[Pnews] Historic settlement to end CA indefinite solitary confinement finalized in court

Prisoner News ppnews at freedomarchives.org
Wed Jan 27 15:27:22 EST 2016

*Historic settlement to end CA indefinite solitary confinement finalized 
in court*
Prisoner Hunger Strike Solidarity Coalition
January 27, 2016*

OAKLAND - On Tuesday, Federal Judge Claudia Wilken approved the final 
agreement to end indefinite solitary confinement in California calling 
it humane, innovative and fair. Prisoners celebrated the settlement 
agreement, whose terms were agreed on last September, claiming it as a 
victory that bolstered their struggle for human rights.

Anne Weills, one of the attorneys representing the prisoners, pointed 
out that “what was missing from the courtroom were all the prisoners who 
risked their lives in the hunger strikes of 2011 and 2013.” She went on 
to say, “Yes, our litigation team did the best we could to bring our 
clients out of indefinite solitary confinement and into the light of day 
– but there is no doubt that we could not have gotten where we have with 
this settlement without the leadership of the brilliant, courageous, 
fearless and enlightened men in the Short Corridor at Pelican Bay who in 
2011 set this all in motion.”

The Center for Constitutional Rights released data showing the agreement 
has already led to the transfer of hundreds of prisoners from segregated 
housing units back to the state's general prison population.

Between preliminary approval of the California settlement in October 
2015 and January 22, 2016, 686 out of a total of 1,813 prisoners 
entitled to reviews under the settlement have been reviewed for release 
into the general prisoner population; 546 of the prisoners reviewed, 
nearly 80 percent, have been cleared for release into general 
population; and 437 have actually been released from solitary 
confinement. The vast majority of prisoners who have been reviewed but 
not cleared are awaiting a higher-level prison review; most are expected 
to be released into general population as well. The settlement requires 
all first-level reviews to be complete within one year.

Jules Lobel, the attorney representing the Center for Constitutional 
Rights said “we look forward to the full implementation of all its terms.”

One of the longtime prisoner organizers, Mutope Duguma, cautions, “The 
power of the legal support and the family/community support is what 
literally humanized us prisoners to the rest of the world.  The 
countless families and friends did a remarkable job in representing us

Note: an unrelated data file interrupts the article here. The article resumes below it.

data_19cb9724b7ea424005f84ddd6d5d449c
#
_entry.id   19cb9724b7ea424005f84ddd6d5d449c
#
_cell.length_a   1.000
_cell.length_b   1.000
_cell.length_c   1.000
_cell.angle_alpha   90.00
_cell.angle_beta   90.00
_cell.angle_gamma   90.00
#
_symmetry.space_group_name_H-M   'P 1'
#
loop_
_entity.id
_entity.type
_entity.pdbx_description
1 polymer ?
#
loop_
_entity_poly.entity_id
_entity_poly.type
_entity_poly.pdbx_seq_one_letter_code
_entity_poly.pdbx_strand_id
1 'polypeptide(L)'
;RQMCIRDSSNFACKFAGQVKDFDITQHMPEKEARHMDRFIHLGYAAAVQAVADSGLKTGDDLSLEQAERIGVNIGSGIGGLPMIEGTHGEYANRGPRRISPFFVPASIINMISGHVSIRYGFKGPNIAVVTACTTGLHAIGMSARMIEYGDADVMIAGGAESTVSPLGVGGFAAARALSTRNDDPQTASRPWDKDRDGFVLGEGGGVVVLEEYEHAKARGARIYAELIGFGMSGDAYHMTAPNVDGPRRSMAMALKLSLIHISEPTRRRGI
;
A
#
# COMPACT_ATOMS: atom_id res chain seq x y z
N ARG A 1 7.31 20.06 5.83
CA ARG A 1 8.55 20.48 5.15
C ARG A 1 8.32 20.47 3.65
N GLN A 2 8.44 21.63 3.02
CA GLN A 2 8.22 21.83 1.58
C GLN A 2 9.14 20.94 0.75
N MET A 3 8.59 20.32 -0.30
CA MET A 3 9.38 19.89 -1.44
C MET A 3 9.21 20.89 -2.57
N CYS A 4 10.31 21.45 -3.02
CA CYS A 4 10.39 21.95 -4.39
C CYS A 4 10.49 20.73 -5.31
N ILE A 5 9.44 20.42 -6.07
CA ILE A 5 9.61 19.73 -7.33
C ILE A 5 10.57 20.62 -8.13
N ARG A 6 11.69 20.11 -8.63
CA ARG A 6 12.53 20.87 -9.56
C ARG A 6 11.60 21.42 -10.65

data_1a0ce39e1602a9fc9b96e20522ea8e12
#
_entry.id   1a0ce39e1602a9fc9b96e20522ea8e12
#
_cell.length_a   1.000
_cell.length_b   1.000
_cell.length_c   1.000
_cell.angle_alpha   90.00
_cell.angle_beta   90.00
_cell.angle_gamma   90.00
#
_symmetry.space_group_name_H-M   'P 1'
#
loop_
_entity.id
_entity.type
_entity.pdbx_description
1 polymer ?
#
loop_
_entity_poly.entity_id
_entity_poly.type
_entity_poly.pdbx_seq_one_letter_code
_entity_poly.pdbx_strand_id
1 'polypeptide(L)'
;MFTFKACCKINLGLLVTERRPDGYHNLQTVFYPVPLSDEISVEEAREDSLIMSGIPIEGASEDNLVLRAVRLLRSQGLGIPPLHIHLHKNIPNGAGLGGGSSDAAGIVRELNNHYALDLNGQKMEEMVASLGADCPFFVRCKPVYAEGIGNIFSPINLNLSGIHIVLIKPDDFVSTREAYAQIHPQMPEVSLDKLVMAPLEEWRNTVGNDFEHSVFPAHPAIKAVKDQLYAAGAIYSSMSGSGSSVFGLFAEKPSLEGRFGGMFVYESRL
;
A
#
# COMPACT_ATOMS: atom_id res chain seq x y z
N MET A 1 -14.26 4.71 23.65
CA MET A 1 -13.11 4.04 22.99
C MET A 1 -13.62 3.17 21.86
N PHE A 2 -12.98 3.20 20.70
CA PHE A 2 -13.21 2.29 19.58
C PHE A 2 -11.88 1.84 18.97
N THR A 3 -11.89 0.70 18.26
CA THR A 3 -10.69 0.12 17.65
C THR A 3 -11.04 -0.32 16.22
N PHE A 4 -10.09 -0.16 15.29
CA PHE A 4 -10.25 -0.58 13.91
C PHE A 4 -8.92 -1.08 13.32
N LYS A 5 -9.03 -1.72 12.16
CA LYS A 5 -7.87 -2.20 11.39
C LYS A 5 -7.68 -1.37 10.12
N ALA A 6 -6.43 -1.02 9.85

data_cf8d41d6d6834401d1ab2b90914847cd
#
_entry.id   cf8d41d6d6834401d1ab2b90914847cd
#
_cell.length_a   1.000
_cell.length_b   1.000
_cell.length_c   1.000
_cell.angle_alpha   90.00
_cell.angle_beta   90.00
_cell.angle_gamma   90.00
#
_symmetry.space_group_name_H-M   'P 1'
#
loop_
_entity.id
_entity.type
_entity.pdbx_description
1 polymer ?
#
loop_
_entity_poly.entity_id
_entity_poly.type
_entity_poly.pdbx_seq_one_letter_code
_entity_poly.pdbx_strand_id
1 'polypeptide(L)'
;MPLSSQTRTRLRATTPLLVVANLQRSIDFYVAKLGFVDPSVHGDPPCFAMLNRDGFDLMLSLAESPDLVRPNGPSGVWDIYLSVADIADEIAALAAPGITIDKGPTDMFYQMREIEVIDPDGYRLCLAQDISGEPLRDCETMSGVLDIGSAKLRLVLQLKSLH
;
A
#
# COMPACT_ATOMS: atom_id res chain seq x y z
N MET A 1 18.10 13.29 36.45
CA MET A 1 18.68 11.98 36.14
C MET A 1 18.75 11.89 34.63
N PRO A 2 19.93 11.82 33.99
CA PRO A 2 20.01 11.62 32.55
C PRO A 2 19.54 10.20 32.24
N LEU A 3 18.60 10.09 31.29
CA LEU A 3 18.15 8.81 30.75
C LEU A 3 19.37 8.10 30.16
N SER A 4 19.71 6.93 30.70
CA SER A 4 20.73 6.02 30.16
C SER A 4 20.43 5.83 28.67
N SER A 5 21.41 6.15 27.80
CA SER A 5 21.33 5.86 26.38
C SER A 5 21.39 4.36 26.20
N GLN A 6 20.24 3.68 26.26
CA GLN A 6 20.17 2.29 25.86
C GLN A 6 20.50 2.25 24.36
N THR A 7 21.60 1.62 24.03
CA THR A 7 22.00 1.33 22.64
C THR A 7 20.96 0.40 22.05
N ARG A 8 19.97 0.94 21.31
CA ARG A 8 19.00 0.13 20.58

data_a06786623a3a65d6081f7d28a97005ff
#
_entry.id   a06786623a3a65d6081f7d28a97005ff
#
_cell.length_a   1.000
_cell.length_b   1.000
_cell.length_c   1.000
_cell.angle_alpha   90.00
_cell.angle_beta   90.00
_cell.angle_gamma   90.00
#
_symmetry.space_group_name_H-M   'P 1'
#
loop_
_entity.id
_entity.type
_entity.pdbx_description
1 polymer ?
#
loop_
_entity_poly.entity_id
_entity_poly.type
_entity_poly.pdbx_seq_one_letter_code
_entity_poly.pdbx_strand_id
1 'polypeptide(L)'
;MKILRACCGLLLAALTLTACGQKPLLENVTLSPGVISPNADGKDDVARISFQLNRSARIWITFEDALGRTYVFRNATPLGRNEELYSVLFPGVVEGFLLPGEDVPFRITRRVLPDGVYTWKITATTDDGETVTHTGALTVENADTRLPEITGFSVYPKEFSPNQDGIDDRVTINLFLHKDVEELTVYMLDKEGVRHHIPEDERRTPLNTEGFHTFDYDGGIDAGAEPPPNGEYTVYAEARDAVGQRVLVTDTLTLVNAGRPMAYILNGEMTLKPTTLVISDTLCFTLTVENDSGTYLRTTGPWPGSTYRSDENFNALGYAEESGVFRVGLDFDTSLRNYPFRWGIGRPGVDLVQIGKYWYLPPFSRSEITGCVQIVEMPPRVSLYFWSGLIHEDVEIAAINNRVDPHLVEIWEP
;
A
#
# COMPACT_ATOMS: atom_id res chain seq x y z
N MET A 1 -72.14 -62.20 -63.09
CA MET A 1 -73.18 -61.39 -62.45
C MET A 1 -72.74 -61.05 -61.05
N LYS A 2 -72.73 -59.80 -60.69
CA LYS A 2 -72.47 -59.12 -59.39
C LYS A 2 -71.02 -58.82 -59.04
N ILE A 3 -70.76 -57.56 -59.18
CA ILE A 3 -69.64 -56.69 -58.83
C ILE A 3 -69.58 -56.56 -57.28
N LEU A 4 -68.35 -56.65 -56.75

from an emotional and human perspective and our legal support 
represented our civil and human rights, and together they both 
re-humanized us as men and women. This is what made it possible for us 
to be able to demand such a settlement. It is with this family, 
community, and legal support that we demand accountable implementation 
of the settlement. We know what works so let’s stay the course.”

A recently released letter written by one of the main representatives of 
the prisoners asks that prisoners “Monitor and report on the functional 
implementation of prison conditions and CDCr employees, holding their 
feet to the ground and letting CDCr employees know that they are not 
above the Ashker v. Brown Settlement Agreement.”

The settlement transforms California’s use of solitary confinement from 
a status-based system, in which prisoners were isolated indefinitely 
based on vague and unsubstantiated allegations of gang affiliation, to a 
behavior-based system, in which solitary confinement is used only as 
punishment for serious rule infractions and only for determinate periods 
of time. It also limits the total amount of time a prisoner can spend in 
the Security Housing Unit (SHU) at Pelican Bay State Prison. The 
settlement includes a two-year monitoring period, which may be extended 
if the California Department of Corrections and Rehabilitation is found 
to be violating prisoners’ constitutional rights or the settlement terms.

When the case was filed in 2012 on behalf of prisoners in Pelican Bay, 
more than 500 of them had been isolated in the SHU for over 10 years, 
and 78 had been there for more than 20 years. They spent 22 ½ to 24 
hours every day in a cramped, concrete, windowless cell, and were denied 
telephone calls, physical contact with visitors, and vocational, 
recreational, and educational programming. Hundreds of other prisoners 
throughout California have been held in similar SHU conditions, and the 
settlement applies to all of them.

Freedom Archives 522 Valencia Street San Francisco, CA 94110 415 
863.9977 www.freedomarchives.org
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